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Resources such as the Doll House Ruin in Dark Canyon Wilderness Area and the Moon House Ruin on Cedar Mesa allow visitors to marvel at artistry and architecture that have withstood thousands of seasons in this harsh climate.
Another renowned 19th century Navajo leader, “Hastiin Ch’ihaajin” Manuelito, was also born near the Bears Ears.
The area’s cultural importance to Native American tribes continues to this day.
The BLM’s plan would permit the company to expand the small existing Daneros uranium mine to ten times its current footprint The White House Office of the Press Secretary For Immediate Release December 28, 2016 Proclamation — Establishment of the Bears Ears National Monument ESTABLISHMENT OF THE BEARS EARS NATIONAL MONUMENT BY THE PRESIDENT OF THE UNITED STATES OF AMERICA A PROCLAMATION Rising from the center of the southeastern Utah landscape and visible from every direction are twin buttes so distinctive that in each of the native languages of the region their name is the same: Hoon’Naqvut, Shash Jáa, Kwiyagatu Nukavachi, Ansh An Lashokdiwe, or “Bears Ears.” For hundreds of generations, native peoples lived in the surrounding deep sandstone canyons, desert mesas, and meadow mountaintops, which constitute one of the densest and most significant cultural landscapes in the United States.
Abundant rock art, ancient cliff dwellings, ceremonial sites, and countless other artifacts provide an extraordinary archaeological and cultural record that is important to us all, but most notably the land is profoundly sacred to many Native American tribes, including the Ute Mountain Ute Tribe, Navajo Nation, Ute Indian Tribe of the Uintah Ouray, Hopi Nation, and Zuni Tribe.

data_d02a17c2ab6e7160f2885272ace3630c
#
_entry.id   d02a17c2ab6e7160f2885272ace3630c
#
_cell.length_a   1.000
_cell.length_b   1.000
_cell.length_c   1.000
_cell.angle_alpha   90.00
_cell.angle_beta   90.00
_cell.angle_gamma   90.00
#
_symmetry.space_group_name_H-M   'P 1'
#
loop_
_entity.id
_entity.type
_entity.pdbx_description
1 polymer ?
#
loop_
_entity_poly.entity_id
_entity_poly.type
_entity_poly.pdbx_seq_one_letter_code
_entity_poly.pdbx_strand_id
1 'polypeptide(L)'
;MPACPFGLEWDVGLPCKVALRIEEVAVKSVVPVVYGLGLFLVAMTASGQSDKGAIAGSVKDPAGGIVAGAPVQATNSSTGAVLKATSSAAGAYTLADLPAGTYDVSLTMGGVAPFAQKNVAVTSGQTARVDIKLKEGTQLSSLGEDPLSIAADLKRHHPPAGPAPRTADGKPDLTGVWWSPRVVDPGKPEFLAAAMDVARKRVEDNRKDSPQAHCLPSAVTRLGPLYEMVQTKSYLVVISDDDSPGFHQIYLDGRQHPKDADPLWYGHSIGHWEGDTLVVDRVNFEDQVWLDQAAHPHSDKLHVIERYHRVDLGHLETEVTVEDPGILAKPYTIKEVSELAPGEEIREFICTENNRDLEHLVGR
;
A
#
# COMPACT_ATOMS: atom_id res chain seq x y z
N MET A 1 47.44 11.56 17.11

The Indian Creek area contains spectacular rock art, including hundreds of petroglyphs at Newspaper Rock.
Visitors to Bears Ears can also discover more recent rock art left by the Ute, Navajo, and Paiute peoples.The area’s human history is as vibrant and diverse as the ruggedly beautiful landscape.From the earliest occupation, native peoples left traces of their presence.Workings of the Markey mine in Red Canyon follow the uranium mineralized rock in a Shinarump paleochannel that trends southwest under the southeasternmost corner of the study area.All Federal lands and interests in lands within the boundaries of the monument are hereby appropriated and withdrawn from all forms of entry, location, selection, sale, or other disposition under the public land laws or laws applicable to the U. Forest Service, from location, entry, and patent under the mining laws, and from disposition under all laws relating to mineral and geothermal leasing, other than by exchange that furthers the protective purposes of the monument./ The establishment of the monument is subject to valid existing rights, including valid existing water rights… the Bureau of Land Management in Monticello, Utah, is considering using an expedited environmental analysis to allow a subsidiary of Canada-based Energy Fuels to expand a uranium mine in the heart of the Bears Ears region, between Natural Bridges National Monument and Glen Canyon National Recreation Area.The area’s petroglyphs and pictographs capture the imagination with images dating back at least 5,000 years and spanning a range of styles and traditions.From life-size ghostlike figures that defy categorization, to the more literal depictions of bighorn sheep, birds, and lizards, these drawings enable us to feel the humanity of these ancient artists.Hunters and gatherers continued to live in this region in the Archaic Period, with sites dating as far back as 8,500 years ago.Ancestral Puebloans followed, beginning to occupy the area at least 2,500 years ago, leaving behind items from their daily life such as baskets, pottery, and weapons.These early farmers of Basketmaker II, and III and builders of Pueblo I, II and III left their marks on the land.The remains of single family dwellings, granaries, kivas, towers, and large villages and roads linking them together reveal a complex cultural history.